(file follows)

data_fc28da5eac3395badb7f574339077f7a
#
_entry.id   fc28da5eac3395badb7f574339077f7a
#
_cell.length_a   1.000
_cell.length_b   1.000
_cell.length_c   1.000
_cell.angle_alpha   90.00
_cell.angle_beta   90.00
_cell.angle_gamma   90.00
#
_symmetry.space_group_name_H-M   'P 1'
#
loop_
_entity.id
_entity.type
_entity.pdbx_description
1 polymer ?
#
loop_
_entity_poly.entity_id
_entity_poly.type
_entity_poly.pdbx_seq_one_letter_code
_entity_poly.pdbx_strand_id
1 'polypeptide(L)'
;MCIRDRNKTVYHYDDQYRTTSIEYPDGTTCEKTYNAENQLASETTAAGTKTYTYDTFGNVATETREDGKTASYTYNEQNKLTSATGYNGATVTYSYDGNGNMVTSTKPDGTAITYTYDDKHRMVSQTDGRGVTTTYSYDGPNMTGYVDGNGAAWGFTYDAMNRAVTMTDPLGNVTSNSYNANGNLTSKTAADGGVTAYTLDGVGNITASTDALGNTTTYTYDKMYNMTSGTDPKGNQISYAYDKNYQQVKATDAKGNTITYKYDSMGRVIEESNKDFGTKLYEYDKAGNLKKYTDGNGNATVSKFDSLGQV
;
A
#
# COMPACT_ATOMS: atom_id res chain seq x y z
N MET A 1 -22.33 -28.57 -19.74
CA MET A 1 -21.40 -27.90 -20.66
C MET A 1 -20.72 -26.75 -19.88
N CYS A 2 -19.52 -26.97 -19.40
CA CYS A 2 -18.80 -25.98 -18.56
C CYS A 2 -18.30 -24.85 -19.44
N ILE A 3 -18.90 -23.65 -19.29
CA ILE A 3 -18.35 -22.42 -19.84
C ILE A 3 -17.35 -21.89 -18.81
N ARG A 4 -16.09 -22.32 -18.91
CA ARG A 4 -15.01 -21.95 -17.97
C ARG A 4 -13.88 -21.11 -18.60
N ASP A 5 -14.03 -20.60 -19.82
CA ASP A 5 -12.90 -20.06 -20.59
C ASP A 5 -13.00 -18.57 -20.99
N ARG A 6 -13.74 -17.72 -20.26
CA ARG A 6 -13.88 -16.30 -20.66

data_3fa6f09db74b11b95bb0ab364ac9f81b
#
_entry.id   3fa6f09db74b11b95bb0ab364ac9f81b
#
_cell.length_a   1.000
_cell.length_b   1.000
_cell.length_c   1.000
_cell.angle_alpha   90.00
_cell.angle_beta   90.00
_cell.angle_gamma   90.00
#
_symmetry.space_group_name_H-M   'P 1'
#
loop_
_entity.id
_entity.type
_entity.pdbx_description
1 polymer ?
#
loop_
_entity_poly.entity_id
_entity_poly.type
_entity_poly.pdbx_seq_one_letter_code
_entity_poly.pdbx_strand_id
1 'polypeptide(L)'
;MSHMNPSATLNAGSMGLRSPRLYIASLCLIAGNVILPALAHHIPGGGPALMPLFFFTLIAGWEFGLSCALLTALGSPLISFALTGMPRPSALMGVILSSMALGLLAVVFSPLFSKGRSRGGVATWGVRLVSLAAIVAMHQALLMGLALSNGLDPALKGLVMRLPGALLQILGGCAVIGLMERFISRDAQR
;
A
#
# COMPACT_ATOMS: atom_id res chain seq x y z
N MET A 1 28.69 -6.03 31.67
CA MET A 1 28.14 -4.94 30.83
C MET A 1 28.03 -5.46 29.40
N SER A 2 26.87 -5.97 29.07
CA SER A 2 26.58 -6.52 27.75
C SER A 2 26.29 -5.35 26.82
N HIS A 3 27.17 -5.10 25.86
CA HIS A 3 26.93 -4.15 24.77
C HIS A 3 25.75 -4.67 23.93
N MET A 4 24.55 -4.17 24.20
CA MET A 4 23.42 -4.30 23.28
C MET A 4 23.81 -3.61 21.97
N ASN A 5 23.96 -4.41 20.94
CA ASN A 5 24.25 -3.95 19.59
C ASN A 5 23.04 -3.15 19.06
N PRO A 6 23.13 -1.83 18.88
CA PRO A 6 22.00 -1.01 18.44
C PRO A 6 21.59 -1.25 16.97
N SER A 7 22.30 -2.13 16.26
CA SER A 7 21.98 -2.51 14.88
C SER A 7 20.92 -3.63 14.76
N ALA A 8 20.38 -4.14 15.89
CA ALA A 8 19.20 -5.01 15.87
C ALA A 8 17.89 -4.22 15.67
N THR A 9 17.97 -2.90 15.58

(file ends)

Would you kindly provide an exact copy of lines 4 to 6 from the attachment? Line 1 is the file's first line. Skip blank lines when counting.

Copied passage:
#
_cell.length_a   1.000
_cell.length_b   1.000